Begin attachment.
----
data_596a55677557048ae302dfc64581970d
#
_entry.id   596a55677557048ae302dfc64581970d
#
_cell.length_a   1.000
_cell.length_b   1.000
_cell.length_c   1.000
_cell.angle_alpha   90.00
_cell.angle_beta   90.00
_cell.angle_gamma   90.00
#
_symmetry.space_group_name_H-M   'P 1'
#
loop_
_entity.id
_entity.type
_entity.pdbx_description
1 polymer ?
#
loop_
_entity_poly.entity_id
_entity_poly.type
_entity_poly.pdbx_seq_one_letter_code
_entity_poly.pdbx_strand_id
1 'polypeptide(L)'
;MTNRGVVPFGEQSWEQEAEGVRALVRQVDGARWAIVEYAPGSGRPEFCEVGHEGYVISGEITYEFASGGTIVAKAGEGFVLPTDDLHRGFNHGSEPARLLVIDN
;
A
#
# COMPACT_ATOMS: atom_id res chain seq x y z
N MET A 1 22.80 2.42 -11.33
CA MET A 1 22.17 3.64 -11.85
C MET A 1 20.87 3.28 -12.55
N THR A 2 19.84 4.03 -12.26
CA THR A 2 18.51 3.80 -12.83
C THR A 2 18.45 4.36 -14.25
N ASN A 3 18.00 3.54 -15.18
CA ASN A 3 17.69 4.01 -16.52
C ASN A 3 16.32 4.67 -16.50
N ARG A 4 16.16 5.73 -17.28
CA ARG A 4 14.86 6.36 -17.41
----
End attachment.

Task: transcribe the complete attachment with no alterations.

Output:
data_596a55677557048ae302dfc64581970d
#
_entry.id   596a55677557048ae302dfc64581970d
#
_cell.length_a   1.000
_cell.length_b   1.000
_cell.length_c   1.000
_cell.angle_alpha   90.00
_cell.angle_beta   90.00
_cell.angle_gamma   90.00
#
_symmetry.space_group_name_H-M   'P 1'
#
loop_
_entity.id
_entity.type
_entity.pdbx_description
1 polymer ?
#
loop_
_entity_poly.entity_id
_entity_poly.type
_entity_poly.pdbx_seq_one_letter_code
_entity_poly.pdbx_strand_id
1 'polypeptide(L)'
;MTNRGVVPFGEQSWEQEAEGVRALVRQVDGARWAIVEYAPGSGRPEFCEVGHEGYVISGEITYEFASGGTIVAKAGEGFVLPTDDLHRGFNHGSEPARLLVIDN
;
A
#
# COMPACT_ATOMS: atom_id res chain seq x y z
N MET A 1 22.80 2.42 -11.33
CA MET A 1 22.17 3.64 -11.85
C MET A 1 20.87 3.28 -12.55
N THR A 2 19.84 4.03 -12.26
CA THR A 2 18.51 3.80 -12.83
C THR A 2 18.45 4.36 -14.25
N ASN A 3 18.00 3.54 -15.18
CA ASN A 3 17.69 4.01 -16.52
C ASN A 3 16.32 4.67 -16.50
N ARG A 4 16.16 5.73 -17.28
CA ARG A 4 14.86 6.36 -17.41